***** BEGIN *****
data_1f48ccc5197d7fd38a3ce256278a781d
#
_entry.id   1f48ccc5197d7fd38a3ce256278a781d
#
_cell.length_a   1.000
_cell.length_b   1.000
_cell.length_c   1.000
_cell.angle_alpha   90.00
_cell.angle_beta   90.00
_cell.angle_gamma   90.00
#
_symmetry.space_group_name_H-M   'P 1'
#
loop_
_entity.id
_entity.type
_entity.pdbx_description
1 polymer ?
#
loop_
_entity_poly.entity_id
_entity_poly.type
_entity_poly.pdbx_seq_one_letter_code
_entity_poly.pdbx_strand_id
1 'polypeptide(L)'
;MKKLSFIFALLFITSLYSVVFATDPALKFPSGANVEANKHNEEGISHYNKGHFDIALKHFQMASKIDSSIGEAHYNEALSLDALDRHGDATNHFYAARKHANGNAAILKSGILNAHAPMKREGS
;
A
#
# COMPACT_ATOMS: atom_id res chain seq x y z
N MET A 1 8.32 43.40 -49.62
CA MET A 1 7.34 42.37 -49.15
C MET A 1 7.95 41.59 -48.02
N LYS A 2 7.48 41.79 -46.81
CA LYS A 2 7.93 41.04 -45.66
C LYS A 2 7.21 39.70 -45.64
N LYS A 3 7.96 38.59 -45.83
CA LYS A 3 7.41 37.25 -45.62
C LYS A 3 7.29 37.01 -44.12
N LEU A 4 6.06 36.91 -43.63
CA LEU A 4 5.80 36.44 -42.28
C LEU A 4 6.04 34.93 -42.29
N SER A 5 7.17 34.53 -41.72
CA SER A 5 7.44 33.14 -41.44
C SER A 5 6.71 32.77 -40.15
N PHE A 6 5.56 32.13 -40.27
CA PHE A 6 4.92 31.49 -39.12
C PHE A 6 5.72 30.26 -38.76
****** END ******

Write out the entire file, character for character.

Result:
data_1f48ccc5197d7fd38a3ce256278a781d
#
_entry.id   1f48ccc5197d7fd38a3ce256278a781d
#
_cell.length_a   1.000
_cell.length_b   1.000
_cell.length_c   1.000
_cell.angle_alpha   90.00
_cell.angle_beta   90.00
_cell.angle_gamma   90.00
#
_symmetry.space_group_name_H-M   'P 1'
#
loop_
_entity.id
_entity.type
_entity.pdbx_description
1 polymer ?
#
loop_
_entity_poly.entity_id
_entity_poly.type
_entity_poly.pdbx_seq_one_letter_code
_entity_poly.pdbx_strand_id
1 'polypeptide(L)'
;MKKLSFIFALLFITSLYSVVFATDPALKFPSGANVEANKHNEEGISHYNKGHFDIALKHFQMASKIDSSIGEAHYNEALSLDALDRHGDATNHFYAARKHANGNAAILKSGILNAHAPMKREGS
;
A
#
# COMPACT_ATOMS: atom_id res chain seq x y z
N MET A 1 8.32 43.40 -49.62
CA MET A 1 7.34 42.37 -49.15
C MET A 1 7.95 41.59 -48.02
N LYS A 2 7.48 41.79 -46.81
CA LYS A 2 7.93 41.04 -45.66
C LYS A 2 7.21 39.70 -45.64
N LYS A 3 7.96 38.59 -45.83
CA LYS A 3 7.41 37.25 -45.62
C LYS A 3 7.29 37.01 -44.12
N LEU A 4 6.06 36.91 -43.63
CA LEU A 4 5.80 36.44 -42.28
C LEU A 4 6.04 34.93 -42.29
N SER A 5 7.17 34.53 -41.72
CA SER A 5 7.44 33.14 -41.44
C SER A 5 6.71 32.77 -40.15
N PHE A 6 5.56 32.13 -40.27
CA PHE A 6 4.92 31.49 -39.12
C PHE A 6 5.72 30.26 -38.76